Many major switch/router vendors have expressed support for OpenFlow, an architecture that is an implementation of SDN.

OpenFlow is a combination of a specification and open-source software that runs in a switch or router as part of the central controller. In an OpenFlow network, when a switch or router gets a packet, rather than making the forwarding decision itself, it sends the packet to the controller, which then uses policies to make the decision. Those policies then create a forwarding rule, which the controller passes back to the requesting device.

For Network-as-a-Service, OpenFlow has benefits and challenges

The description alone of how OpenFlow works illustrates both its strengths and limitations. Because OpenFlow connections are explicit, Network-as-a-Service is more secure and potentially has more QoS. This is because policies that set routes for packets can use application and even user priority to determine how traffic is allocated to resources, thus setting performance levels. In theory, an OpenFlow network could be safe from denial of service attacks, and would be more difficult to hack. In addition, they would support video and critical applications better.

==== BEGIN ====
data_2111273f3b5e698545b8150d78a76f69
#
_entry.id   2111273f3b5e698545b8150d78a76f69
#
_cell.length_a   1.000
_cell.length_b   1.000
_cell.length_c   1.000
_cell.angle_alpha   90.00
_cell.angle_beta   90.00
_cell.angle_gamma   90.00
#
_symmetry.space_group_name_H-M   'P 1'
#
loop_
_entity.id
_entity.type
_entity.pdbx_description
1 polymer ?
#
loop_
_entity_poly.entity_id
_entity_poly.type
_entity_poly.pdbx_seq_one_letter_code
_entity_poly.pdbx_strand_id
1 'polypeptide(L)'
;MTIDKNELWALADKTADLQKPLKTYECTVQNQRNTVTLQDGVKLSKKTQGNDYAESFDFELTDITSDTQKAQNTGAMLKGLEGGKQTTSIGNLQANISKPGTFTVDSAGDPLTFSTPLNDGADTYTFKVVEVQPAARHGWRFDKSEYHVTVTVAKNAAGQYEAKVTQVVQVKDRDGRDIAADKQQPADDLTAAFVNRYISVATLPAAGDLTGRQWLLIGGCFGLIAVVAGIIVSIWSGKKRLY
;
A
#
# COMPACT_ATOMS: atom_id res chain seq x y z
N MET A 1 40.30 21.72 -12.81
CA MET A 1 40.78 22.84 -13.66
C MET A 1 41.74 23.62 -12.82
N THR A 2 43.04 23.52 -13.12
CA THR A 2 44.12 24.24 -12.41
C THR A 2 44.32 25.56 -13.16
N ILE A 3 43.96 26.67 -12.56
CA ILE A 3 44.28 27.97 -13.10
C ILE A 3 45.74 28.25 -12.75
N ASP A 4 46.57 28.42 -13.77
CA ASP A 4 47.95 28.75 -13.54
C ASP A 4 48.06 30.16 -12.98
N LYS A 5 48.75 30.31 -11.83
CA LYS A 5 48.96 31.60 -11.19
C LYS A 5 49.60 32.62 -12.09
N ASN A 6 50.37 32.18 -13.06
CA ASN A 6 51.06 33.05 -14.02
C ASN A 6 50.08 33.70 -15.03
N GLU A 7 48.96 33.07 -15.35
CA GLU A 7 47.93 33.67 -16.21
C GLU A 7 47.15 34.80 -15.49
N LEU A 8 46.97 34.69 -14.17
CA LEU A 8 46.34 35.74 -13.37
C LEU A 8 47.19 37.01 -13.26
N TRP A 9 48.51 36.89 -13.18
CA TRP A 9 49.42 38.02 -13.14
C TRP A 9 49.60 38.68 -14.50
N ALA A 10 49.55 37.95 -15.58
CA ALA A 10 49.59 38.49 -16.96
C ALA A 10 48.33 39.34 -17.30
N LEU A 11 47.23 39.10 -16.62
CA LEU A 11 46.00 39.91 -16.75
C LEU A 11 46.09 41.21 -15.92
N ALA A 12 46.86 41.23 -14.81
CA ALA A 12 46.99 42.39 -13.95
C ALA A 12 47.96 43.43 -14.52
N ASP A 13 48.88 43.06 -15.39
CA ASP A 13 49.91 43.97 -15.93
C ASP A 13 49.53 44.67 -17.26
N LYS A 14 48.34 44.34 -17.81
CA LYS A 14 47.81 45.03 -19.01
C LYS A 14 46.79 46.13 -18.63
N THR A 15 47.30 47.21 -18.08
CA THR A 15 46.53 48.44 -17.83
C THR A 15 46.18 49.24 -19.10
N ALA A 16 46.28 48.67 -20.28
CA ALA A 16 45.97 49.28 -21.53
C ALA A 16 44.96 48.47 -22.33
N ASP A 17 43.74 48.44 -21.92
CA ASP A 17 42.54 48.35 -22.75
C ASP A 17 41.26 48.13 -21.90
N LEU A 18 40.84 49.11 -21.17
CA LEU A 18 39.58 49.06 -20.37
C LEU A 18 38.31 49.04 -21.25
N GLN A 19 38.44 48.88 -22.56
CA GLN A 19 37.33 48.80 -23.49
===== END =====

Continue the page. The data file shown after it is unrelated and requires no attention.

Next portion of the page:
The challenge with OpenFlow is scalability. An OpenFlow network could not work if every packet had to be sent to a central controller to be analyzed. To make Network-as-a-Service work, OpenFlow scalability must be improved or its use must be contained within cloud networking.  Both options are already being proposed.

OpenFlow will work best where traffic is made up of a modest number of predictable flows. That way, once the switches/routers learn the traffic rules from the controller, little additional interaction with the controller is needed. When used within a data center to control server-to-server or server-to-storage traffic, OpenFlow is a very important contribution. Even within data centers in a distributed cloud (public, private, or hybrid), OpenFlow could be expected to manage traffic within the cloud. The question is whether it can manage traffic between the cloud and cloud users, and if not, how OpenFlow SDNs and Network-as-a-Service will be linked to the users.

Merging OpenFlow with IP networking may be the answer